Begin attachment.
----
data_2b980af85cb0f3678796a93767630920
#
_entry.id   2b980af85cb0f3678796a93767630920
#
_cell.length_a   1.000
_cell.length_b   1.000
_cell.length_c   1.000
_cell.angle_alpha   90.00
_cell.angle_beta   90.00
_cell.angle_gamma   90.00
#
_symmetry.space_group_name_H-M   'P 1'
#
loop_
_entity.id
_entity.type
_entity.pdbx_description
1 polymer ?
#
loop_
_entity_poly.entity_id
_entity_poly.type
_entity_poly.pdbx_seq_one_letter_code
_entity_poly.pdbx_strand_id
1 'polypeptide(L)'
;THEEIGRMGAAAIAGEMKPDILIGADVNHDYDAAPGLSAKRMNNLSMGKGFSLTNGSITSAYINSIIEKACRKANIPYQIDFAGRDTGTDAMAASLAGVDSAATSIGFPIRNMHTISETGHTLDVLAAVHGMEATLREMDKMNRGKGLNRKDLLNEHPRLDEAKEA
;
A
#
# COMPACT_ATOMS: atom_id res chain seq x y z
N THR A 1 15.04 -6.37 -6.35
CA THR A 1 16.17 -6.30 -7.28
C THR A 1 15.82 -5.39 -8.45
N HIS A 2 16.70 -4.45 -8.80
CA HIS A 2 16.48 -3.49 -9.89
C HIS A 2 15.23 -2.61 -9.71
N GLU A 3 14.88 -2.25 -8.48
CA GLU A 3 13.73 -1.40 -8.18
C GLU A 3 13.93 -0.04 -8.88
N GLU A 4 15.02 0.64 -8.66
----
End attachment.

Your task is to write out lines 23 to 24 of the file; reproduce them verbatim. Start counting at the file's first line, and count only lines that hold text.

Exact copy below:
_entity_poly.pdbx_seq_one_letter_code
_entity_poly.pdbx_strand_id